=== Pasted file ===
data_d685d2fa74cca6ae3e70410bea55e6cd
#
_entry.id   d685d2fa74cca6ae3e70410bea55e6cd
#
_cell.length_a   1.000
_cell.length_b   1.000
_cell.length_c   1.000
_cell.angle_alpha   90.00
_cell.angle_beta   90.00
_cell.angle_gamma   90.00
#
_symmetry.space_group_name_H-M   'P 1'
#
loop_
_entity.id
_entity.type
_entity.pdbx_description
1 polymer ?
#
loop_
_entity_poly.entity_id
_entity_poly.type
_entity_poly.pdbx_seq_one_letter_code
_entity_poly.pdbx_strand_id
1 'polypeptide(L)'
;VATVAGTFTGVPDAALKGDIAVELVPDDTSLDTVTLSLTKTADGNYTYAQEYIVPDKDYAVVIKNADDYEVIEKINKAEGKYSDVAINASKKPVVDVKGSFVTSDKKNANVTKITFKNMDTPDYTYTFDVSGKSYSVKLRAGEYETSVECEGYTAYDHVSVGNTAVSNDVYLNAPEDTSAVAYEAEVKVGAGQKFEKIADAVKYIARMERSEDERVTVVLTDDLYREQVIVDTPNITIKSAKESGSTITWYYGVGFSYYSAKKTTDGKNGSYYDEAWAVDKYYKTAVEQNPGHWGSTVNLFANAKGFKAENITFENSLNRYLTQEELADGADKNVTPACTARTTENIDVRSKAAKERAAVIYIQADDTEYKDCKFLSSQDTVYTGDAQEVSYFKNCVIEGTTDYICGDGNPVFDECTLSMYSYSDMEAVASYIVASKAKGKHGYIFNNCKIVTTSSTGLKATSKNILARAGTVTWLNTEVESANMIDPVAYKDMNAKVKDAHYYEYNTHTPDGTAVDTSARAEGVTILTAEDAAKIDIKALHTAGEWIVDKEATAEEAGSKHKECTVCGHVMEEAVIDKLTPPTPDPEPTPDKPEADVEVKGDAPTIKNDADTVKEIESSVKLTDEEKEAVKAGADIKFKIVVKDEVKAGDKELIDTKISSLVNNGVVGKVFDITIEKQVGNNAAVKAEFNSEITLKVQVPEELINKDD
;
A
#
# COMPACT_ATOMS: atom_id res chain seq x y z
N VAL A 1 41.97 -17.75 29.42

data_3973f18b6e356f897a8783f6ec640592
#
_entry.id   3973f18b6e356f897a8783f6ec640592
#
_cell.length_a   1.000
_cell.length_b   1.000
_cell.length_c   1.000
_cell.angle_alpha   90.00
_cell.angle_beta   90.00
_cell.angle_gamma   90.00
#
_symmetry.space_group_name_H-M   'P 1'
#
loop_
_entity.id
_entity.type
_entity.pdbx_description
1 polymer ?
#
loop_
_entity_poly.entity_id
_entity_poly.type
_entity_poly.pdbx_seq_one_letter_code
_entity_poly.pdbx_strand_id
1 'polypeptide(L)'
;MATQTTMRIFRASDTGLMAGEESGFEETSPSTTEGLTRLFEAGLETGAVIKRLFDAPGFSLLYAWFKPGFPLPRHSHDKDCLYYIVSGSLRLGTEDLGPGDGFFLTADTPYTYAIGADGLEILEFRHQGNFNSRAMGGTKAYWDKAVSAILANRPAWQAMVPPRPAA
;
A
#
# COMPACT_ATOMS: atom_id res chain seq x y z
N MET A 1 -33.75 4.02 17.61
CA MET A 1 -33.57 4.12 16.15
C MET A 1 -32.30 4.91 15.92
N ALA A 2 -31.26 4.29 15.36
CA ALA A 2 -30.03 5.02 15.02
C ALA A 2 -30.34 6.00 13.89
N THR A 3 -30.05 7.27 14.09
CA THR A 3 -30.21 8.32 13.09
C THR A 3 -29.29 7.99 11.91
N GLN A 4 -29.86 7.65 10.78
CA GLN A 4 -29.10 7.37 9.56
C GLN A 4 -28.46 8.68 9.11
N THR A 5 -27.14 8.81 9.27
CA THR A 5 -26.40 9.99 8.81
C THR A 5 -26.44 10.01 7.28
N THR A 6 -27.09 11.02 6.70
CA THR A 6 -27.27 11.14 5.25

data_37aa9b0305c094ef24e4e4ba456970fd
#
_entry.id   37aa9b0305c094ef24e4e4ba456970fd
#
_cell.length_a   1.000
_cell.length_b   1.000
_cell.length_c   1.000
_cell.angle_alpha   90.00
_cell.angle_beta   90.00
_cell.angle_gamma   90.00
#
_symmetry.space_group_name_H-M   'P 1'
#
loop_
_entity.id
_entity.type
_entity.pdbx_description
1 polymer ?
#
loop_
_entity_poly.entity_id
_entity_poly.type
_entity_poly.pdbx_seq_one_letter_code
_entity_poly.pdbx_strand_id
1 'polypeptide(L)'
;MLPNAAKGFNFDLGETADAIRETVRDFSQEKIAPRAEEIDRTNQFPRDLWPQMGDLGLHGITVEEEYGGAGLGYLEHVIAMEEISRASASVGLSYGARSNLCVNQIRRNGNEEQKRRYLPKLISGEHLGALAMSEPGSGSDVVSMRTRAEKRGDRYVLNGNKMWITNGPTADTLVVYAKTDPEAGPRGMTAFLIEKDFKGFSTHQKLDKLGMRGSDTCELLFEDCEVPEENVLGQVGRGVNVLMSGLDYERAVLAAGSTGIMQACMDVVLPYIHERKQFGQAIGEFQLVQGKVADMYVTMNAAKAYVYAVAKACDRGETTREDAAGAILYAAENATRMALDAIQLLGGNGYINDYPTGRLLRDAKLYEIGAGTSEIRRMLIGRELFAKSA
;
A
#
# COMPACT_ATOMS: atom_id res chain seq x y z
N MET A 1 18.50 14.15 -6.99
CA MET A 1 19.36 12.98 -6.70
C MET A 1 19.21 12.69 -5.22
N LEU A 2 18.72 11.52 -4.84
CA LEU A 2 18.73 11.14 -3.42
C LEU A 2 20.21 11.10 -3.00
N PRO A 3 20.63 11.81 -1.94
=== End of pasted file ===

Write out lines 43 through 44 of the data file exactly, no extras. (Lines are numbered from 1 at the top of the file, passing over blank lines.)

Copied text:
_symmetry.space_group_name_H-M   'P 1'
#